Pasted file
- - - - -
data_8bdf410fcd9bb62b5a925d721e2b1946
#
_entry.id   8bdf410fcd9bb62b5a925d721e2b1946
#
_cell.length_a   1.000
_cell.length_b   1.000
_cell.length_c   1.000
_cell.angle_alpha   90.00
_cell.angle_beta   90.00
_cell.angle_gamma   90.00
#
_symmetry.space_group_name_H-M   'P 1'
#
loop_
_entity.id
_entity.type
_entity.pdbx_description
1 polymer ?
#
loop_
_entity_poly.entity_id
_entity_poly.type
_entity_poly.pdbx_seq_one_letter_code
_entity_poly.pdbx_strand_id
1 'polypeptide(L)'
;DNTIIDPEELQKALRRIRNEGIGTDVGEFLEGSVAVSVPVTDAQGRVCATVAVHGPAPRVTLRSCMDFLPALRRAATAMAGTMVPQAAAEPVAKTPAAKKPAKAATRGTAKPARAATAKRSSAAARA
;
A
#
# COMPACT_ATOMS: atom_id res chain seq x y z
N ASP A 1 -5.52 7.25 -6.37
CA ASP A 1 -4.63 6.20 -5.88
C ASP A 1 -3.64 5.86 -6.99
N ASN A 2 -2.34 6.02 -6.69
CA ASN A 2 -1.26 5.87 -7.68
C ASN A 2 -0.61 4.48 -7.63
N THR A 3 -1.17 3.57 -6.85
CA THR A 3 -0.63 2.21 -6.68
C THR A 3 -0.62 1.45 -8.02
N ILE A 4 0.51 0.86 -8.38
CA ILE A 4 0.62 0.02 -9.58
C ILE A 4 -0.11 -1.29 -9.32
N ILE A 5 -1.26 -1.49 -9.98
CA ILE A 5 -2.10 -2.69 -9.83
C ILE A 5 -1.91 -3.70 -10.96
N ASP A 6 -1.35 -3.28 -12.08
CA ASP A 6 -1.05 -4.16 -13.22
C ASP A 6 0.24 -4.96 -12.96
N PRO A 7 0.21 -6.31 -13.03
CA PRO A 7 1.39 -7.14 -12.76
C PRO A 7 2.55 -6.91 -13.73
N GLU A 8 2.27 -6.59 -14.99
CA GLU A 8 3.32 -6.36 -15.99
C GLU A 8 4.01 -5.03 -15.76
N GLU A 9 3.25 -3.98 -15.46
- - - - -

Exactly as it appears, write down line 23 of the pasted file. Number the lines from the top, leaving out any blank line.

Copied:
_entity_poly.pdbx_seq_one_letter_code